On 9/3/21 10:13 PM, olcott wrote:I have empirically proved that this is merely a false assumption.
On 9/3/2021 8:53 PM, Richard Damon wrote:
On 9/3/21 9:18 PM, olcott wrote:
On 9/3/2021 8:05 PM, Richard Damon wrote:
On 9/3/21 8:18 PM, olcott wrote:
In computability theory, the halting problem is the
problem of determining, from a description of an arbitrary >>>>>> computer program and an input,
whether the simulation of this program must be aborted to >>>>>> prevent it from running forever.
The above criteria is valid on the basis of the known equivalence
between the direct execution of a computation and its simulation
by a UTM. The same criteria universally works on all inputs allowing >>>>>> their halting status to be correctly decided.
The Peter Linz H is defined to be a simulating halt decider that
applies
the above criteria and the halt decider at Ĥ.qx is an exact copy of H. >>>>>>
Ĥ.q0 ⟨Ĥ1⟩ ⊢* Ĥ.qx ⟨Ĥ1⟩ ⟨Ĥ2⟩ ⊢* Ĥ.qy ∞
if the simulated ⟨Ĥ1⟩ applied to ⟨Ĥ2⟩ halts, and
Ĥ.q0 ⟨Ĥ1⟩ ⊢* Ĥ.qx ⟨Ĥ1⟩ ⟨Ĥ2⟩ ⊢* Ĥ.qn
if the simulated ⟨Ĥ1⟩ applied to ⟨Ĥ2⟩ does not halt
The mistake of the Linz proof is forming a conclusion
based on Ĥ applied to its own Turing machine description ⟨Ĥ⟩. >>>>>>
This is only answering the question:
Can changes be made to an otherwise correct halt decider
such that this halt decider is no longer correct?
The required question is:
Does the original H applied to ⟨Ĥ⟩ ⟨Ĥ⟩ correctly decide the halt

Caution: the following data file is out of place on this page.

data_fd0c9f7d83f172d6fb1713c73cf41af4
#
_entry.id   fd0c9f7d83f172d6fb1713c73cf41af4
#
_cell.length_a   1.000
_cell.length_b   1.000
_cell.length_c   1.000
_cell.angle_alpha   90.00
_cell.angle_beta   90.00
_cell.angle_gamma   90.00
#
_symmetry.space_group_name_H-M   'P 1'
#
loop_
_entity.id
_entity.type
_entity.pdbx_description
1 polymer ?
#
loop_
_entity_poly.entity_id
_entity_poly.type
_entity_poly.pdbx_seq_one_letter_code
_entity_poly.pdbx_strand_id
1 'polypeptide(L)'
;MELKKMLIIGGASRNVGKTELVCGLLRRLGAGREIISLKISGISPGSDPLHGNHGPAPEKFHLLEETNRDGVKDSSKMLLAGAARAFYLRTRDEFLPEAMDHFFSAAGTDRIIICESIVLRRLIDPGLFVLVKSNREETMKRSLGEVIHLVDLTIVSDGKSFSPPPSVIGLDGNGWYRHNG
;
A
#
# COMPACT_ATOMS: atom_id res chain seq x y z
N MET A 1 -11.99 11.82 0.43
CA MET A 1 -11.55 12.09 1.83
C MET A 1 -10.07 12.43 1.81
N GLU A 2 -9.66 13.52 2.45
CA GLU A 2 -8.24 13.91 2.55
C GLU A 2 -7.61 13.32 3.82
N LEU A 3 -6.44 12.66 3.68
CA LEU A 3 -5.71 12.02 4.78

status
of its input?
Yes the original H does correctly decide the halt status of ⟨Ĥ⟩ ⟨Ĥ⟩
This is proved in section V3 of my paper by the analogous example of: >>>>>> int main() { H1(P,P); } // analogous to H applied to ⟨Ĥ⟩ ⟨Ĥ⟩ >>>>>>
https://www.researchgate.net/publication/351947980_Halting_problem_undecidability_and_infinitely_nested_simulation
The full Linz Proof:
https://www.liarparadox.org/Peter_Linz_HP(Pages_315-320).pdf
So, do you claim H1 is the SAME computation as H, and thus neither is >>>>> actually a computation as the same computation can't give two different >>>>> answers to the same input.
I claim that H1 has identical machine code as H.
Their execution order makes them distinctly different computations.
H1 can see that H(P,P) aborts the simulation of its input.
H(P,P) cannot see anything that aborts the simulation of its input.
This execution sequence order makes them distinctly different
computations.
This is exactly the same as the when the original Linz H is applied to >>>> ⟨Ĥ⟩ ⟨Ĥ⟩.
IF H1 is a different computation than H, then the fact that it can get